Crystalline rocks are being considered as potential host rocks for the construction of deep geological repositories (DGR) for radioactive waste in a number of European countries including the Czech Republic. Advection is considered as a main process within such a type of test. Tracer tests, using various substances, are used for a number of different purposes; however, they are generally employed particularly for the characterisation of flow systems. A system consisting of a flow field intersecting a water bearing fracture was first identified at the Josef Underground Laboratory, whereupon two boreholes were drilled and fitted with instrumentation so as to determine and characterise an ideal location for the potential injection of a radioactive tracer into the fractured rock massif. A number of methods were employed in order to describe the rock system and the hydraulic flow field in detail prior to tracer injection. This was followed by the conducting of safety calculations aimed at providing a description of any potentially hazardous impacts on humans and the biosphere as required by the site licensing procedure.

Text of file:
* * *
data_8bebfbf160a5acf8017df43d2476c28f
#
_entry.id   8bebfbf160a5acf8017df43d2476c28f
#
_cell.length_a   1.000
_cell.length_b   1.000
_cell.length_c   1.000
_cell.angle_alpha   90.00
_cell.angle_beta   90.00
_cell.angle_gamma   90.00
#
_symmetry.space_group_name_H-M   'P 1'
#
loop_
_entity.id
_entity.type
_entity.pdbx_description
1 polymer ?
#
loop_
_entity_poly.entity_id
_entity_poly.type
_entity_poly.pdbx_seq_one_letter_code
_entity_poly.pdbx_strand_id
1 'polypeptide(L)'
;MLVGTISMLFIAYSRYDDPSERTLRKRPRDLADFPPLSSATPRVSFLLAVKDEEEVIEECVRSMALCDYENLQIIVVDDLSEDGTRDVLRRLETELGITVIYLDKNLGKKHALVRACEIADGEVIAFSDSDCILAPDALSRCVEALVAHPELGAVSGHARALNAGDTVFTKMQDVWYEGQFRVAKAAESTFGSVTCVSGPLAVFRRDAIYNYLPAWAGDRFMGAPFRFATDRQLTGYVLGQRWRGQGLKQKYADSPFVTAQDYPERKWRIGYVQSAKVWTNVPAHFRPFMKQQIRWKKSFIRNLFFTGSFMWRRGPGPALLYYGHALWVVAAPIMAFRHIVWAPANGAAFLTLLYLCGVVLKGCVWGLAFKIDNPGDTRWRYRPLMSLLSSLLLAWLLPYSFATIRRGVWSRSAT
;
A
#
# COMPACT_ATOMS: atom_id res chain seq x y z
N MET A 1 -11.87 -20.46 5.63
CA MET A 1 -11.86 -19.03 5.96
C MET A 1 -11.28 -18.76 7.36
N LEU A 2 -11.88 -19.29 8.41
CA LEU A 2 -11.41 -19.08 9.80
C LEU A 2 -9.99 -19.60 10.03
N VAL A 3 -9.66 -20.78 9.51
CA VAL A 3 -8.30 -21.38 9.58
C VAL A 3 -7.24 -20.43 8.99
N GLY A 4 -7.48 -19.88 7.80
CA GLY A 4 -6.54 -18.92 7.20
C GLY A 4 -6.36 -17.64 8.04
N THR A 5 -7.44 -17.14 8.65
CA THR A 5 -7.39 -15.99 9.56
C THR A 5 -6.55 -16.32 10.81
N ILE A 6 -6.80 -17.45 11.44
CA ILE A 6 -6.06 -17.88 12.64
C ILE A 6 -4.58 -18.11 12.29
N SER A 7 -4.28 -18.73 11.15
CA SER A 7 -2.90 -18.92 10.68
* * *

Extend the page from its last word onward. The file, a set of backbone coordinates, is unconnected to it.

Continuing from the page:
Crystalline rocks are being considered as potential host rocks for the construction of deep geological repositories (DGR) for radioactive waste in a number of European countries including the Czech Republic. The main transport mechanism in crystalline rocks consists of advection; however, migration processes from fractures through fracture coatings into unaltered rock will also have to be studied. The conceptual model is based on the presumption that non-advective migration is driven by diffusion into both altered mineral layers and the undisturbed rock matrix adjacent to water-bearing fissures. The diffusion process depends on a large number of factors: molecule size and charge, sorption, effective porosity, pore construction, tortuosity and groundwater composition.
It is intended that radionuclide migration in fractured crystalline rock environments will be studied using different scale rock samples and in-situ testing as part of the PAMIRE project (TA04020986).